Molasses-Ginger Cookies

2 cups whole wheat pastry flour
½ cup sugar
1 tablespoon cocoa powder
2 teaspoons instant espresso powder
3 1/2 teaspoons ground ginger
½ teaspoon cinnamon
¼ teaspoon ground cloves
¼ teaspoon ground nutmeg, preferably freshly ground
Pinch cayenne pepper
Scant 3/4 teaspoon salt
½ teaspoon baking soda
2 teaspoons baking powder
¼ cup well-chopped pecans
½ cup extra-virgin olive oil
2 teaspoons vanilla extract
2 tablespoons non-dairy milk of choice (can substitute regular milk)
½ cup blackstrap molasses (see note above)
¼ cup demerara sugar

Heat the oven to 375 degrees.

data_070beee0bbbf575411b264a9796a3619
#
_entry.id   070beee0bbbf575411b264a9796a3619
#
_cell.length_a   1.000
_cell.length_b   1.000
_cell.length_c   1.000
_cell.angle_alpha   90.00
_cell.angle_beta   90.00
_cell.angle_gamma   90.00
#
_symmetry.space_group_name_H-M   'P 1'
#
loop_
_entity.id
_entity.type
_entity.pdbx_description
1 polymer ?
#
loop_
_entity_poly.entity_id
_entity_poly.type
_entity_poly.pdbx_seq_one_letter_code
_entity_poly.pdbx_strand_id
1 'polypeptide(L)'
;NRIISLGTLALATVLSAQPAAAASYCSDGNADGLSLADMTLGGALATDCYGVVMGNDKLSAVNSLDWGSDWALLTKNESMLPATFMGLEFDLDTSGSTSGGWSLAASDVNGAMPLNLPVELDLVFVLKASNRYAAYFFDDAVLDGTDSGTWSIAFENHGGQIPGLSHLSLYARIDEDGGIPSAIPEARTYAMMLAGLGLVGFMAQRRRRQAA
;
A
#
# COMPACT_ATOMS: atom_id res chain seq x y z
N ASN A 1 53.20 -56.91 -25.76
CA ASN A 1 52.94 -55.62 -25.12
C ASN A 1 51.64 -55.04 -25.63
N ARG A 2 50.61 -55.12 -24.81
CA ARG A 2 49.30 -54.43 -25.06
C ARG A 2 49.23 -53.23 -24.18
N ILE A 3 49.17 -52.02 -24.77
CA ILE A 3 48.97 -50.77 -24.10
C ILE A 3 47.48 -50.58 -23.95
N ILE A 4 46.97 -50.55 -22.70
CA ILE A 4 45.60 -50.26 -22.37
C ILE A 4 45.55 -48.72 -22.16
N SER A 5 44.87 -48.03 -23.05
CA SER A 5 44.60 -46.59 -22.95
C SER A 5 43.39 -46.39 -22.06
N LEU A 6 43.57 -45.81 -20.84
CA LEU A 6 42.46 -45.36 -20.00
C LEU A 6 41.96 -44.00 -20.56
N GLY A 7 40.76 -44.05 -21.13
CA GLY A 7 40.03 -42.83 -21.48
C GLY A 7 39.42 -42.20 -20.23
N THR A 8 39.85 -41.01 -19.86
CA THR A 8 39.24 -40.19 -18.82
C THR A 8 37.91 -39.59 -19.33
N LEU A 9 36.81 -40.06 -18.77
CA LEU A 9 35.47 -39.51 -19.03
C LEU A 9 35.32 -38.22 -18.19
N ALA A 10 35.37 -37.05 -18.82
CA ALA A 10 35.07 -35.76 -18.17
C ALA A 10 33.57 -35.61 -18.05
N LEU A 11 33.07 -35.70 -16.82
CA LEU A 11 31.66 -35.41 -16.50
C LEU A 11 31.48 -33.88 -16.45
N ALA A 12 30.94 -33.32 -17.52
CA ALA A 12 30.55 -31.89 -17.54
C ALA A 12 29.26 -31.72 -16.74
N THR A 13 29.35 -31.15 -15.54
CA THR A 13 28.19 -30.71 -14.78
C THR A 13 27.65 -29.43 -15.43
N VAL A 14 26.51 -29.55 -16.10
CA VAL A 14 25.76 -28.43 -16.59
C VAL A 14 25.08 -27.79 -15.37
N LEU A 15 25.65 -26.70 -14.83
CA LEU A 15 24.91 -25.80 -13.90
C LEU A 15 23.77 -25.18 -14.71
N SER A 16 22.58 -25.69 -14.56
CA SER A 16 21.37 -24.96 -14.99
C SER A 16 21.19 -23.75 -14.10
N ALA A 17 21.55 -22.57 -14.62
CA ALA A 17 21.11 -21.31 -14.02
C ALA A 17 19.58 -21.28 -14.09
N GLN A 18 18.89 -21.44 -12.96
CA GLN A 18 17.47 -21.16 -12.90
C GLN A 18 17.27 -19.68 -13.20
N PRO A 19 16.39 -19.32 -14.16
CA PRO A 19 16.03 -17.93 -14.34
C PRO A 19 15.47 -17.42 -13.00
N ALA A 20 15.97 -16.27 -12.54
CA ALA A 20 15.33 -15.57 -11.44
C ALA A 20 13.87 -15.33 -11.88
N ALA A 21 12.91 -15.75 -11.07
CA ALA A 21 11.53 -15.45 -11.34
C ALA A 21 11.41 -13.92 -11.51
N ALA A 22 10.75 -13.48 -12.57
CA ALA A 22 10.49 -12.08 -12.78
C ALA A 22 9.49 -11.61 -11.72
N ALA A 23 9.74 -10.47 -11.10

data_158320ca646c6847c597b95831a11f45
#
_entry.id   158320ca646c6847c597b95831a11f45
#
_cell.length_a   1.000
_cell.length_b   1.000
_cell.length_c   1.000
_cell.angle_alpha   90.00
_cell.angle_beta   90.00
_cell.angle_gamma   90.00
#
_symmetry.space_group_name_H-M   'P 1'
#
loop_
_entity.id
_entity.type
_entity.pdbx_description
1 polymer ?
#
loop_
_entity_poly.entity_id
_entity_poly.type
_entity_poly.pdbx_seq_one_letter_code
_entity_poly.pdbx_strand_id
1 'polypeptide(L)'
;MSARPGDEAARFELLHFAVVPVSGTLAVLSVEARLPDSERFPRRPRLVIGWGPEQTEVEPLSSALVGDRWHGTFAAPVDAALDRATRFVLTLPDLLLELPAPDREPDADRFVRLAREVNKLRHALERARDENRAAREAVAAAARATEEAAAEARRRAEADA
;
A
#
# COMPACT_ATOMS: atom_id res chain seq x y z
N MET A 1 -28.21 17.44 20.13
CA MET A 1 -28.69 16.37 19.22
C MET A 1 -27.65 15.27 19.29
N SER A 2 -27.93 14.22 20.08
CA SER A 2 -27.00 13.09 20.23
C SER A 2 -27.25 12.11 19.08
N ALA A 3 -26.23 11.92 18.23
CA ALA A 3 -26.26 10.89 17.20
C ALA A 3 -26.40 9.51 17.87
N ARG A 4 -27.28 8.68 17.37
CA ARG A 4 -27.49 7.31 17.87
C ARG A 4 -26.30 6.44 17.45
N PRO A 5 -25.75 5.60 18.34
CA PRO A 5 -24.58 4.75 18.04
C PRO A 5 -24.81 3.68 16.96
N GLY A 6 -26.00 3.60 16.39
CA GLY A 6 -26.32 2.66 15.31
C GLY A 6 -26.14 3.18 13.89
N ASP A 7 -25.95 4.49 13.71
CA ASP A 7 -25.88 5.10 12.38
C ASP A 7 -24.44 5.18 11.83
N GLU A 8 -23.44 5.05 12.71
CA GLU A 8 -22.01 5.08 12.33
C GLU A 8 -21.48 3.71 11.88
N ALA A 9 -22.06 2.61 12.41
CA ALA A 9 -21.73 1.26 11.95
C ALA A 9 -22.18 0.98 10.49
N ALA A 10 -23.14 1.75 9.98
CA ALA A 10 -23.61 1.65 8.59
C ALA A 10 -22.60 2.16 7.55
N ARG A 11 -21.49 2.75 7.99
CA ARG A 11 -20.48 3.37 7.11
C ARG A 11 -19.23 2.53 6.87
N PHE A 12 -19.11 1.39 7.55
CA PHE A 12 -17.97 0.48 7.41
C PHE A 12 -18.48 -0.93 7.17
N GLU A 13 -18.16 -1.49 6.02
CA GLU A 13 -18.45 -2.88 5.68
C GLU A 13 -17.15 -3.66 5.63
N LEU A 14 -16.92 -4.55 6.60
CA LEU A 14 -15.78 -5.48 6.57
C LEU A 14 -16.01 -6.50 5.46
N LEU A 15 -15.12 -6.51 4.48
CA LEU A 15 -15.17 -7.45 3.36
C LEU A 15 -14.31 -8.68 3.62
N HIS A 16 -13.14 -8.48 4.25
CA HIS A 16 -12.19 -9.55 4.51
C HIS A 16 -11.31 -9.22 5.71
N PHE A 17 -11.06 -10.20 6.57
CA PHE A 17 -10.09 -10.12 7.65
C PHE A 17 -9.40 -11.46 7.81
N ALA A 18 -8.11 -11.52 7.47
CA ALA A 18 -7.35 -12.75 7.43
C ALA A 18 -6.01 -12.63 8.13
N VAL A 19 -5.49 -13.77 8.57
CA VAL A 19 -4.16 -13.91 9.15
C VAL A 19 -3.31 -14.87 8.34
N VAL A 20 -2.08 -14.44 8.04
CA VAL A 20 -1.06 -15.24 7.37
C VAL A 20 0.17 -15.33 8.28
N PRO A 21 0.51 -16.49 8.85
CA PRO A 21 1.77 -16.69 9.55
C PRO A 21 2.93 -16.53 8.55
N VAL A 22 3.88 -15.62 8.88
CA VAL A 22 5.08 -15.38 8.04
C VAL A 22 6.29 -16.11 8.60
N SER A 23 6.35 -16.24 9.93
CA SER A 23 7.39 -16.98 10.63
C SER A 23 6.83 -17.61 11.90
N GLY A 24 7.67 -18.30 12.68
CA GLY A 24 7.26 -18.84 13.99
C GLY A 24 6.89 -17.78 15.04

Mix the dry ingredients (through pecans) in a large bowl.

In another bowl, whisk together the oil, vanilla, milk and molasses.  Add to the dry ingredients and mix with a spoon just until combined.

Form into 1-inch balls and roll in the demerara sugar. Place a few inches apart on a cookie sheet lined with parchment paper. Bake for 9 minutes. They may still look a bit wet inside, but don’t worry.

Let cool on the baking sheet for 3 or 4 minutes, then remove to a rack and cool fully before eating.

Makes about 3 dozen cookies